Nick Carver Photography Blog

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New Filters and Pictures

Well, I finally decided to treat myself to an entirely new set of filters. I've been shooting on the Cokin system for years with Singh-Ray (and before that, Hitech) filters, but I kept running into the filters just being a little too small. I upgraded to the Lee system with its 4"x6" filters. They are absolutely sublime...

My complete system includes the following:

  • Lee filter holder and 77mm wide-angle adapter ring
  • Lee 1-stop soft transition grad ND
  • Lee 2-stop soft transition grad ND
  • Lee 3-stop soft transition grad ND
  • Lee 1-stop hard transition grad ND
  • Lee 2-stop hard transition grad ND
  • Lee 3-stop hard transition grad ND
  • Lee 3-stop solid ND
  • Lee circular polarizer
  • Lee 10-filter wallet

...mouth watering.

I decided to test out my sweet new filters with a little photo shoot in the nearby Cleveland National Forest. I found a great, big, old oak tree in a beautiful meadow out in Tenaja Canyon that I figured would be the perfect subject. Here are the results...

Homemade Plamp

One of the most frustrating things in macro photography is trying to keep flowers still while photographing them. At the high magnifications of close-up photography, even the slightest trembling in the wind will ruin a shot. That's why someone smarter than me invented the Plamp (plant clamp) - an articulating arm with clips on either end that attaches to your tripod and can hold a flower steady for you.

It's a really great product, but I just couldn't justify the price, size and weight for something I'll use so rarely. So, instead, I made a trip to my hardware store, picked up a yard or so of their heaviest-gauge wire, bought a pack of charging clips and decided to throw an imitation plamp together myself.

Total cost of materials: About $3.00.
Total assembly time: About 10 minutes

Basically you just attach a clip to either end of the wire and you're done. You can wrap it around your tripod and position the arm to hold the flower just right. Of course, this isn't as good as the Plamp itself (it isn't as sturdy and is a little "springy"), but it definitely is cheap. Here's a shot I took with and without my homemade plamp (both pictures: 1/25 at f/14):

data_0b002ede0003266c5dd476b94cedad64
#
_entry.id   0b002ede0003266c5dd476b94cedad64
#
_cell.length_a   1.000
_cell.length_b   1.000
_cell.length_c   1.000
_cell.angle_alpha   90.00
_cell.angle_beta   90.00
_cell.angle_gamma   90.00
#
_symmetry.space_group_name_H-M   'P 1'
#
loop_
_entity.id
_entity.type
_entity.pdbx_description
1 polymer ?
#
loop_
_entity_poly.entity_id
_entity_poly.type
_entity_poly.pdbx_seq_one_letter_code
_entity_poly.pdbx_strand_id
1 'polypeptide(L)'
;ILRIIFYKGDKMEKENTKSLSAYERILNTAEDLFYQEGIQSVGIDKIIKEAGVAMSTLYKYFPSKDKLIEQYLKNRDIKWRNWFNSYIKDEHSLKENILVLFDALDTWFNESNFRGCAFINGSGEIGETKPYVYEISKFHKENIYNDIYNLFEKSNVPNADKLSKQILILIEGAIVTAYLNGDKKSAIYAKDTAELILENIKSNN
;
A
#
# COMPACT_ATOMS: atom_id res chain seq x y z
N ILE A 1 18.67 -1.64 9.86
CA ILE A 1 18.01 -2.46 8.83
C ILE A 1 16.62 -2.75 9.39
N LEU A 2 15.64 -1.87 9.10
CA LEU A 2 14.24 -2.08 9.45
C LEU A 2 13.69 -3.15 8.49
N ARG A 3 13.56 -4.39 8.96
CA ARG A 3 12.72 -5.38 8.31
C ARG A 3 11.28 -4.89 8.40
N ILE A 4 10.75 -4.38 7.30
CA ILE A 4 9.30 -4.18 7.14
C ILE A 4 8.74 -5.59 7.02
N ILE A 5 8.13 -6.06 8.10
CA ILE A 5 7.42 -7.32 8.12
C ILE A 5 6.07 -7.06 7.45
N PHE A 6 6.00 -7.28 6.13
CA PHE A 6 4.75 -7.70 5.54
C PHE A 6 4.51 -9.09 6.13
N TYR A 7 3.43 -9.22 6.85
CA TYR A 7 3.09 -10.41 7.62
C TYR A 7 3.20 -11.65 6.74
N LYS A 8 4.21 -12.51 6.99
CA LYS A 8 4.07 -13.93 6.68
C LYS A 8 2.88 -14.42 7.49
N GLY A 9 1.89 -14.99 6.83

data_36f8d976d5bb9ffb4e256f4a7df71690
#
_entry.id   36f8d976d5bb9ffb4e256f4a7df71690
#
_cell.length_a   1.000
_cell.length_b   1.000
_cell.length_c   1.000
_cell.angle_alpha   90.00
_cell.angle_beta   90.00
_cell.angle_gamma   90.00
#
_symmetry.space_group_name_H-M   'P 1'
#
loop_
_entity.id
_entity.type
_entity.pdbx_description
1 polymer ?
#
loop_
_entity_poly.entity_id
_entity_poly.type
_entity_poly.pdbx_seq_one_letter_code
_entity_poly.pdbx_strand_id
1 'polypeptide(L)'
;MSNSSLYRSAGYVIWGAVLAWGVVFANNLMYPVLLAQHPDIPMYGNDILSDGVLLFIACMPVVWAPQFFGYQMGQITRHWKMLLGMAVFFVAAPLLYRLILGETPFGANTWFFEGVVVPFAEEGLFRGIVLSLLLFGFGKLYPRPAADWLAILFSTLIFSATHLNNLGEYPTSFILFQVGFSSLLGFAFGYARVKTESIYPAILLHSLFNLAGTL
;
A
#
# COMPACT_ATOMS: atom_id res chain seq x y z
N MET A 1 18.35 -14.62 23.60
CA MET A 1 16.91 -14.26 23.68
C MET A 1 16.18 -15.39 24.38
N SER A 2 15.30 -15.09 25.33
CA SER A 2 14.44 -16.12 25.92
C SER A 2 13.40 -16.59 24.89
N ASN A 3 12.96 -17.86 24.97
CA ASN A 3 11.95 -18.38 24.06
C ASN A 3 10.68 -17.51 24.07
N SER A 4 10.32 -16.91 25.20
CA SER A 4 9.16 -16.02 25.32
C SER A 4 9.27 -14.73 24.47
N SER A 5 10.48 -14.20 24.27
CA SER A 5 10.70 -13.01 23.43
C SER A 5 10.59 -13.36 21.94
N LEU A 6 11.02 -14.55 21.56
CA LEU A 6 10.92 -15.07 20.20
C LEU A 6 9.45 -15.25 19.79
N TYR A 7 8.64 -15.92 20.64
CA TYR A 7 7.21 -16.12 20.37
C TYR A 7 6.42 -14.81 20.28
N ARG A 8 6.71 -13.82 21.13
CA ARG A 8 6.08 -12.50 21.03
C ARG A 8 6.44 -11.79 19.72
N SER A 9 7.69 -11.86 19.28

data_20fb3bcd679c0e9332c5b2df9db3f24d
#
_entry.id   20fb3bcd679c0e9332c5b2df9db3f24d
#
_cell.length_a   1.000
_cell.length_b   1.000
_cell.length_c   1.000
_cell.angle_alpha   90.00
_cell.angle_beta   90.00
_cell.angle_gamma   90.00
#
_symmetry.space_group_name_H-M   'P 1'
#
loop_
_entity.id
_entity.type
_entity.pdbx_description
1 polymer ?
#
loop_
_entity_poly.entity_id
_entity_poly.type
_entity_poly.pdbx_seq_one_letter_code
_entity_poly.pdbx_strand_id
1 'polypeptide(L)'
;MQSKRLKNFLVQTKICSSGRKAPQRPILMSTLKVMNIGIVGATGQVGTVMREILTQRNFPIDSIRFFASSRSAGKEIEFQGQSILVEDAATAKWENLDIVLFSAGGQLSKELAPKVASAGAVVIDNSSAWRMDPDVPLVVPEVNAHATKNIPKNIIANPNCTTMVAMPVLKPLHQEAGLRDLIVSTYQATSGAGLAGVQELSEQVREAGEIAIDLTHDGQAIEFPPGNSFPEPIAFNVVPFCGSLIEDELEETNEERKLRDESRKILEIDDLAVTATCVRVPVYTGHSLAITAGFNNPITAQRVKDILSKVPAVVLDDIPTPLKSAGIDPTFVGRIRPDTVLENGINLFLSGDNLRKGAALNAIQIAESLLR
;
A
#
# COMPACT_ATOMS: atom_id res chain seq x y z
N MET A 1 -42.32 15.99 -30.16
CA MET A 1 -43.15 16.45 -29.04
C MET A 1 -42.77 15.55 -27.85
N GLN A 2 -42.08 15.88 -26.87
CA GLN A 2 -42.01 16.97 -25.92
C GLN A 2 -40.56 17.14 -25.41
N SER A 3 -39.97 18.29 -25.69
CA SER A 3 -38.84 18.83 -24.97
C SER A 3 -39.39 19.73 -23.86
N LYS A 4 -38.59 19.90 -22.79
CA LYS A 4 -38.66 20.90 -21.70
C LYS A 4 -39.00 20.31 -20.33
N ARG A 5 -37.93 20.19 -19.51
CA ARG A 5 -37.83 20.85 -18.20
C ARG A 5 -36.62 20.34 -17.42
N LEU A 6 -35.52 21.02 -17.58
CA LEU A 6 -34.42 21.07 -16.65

Without:

With:

See? Much better. Now go out and get your supplies!

My Custom Ring Light

I made myself a DIY ring light over the weekend that I wanted to share with everyone. Its design is inspired by the Ray Flash and its materials are inspired by this DIY ring light tutorial. Truthfully, I'd much rather own a Ray Flash, but $35 and a little elbow grease looked much more appealing than $300.


Sorry, I didn't take pictures of the building process, I don't have diagrams and this isn't a how-to post. Why? Partly because there are about a billion DIY ring light tutorials on the internet already that are probably easier than mine, but mostly because I am way too impatient to stop and take pictures throughout the building process. If enough people really love this design and need to know how to make it, I'll do another how-to post in the future. But unless I get bombarded with requests, I wouldn't count on it. It's that I'm selfish, it's just that I'm impatient.

But to give you a short description of it's design, I used galvanized rain gutter pipes (the kind that are really shiny) to reflect the light from my on-camera 550ex down into a clamp light reflector diffused with a store-bought cutting board mat. I think the picture of it on my camera is pretty self-explanatory, but let me know if you have any questions.

Here are the results of my first tests on my niece and sister-in-law. Took some time to figure out how to use this thing with good results...never worked with a ring light before. All pictures are shot with a 1/2 CTO on the flash.






Sorry for the poor image quality of the picture showing the ring light attached to my camera. My 5D is my only DSLR, so I had to use my little point and shoot Casio to get that shot.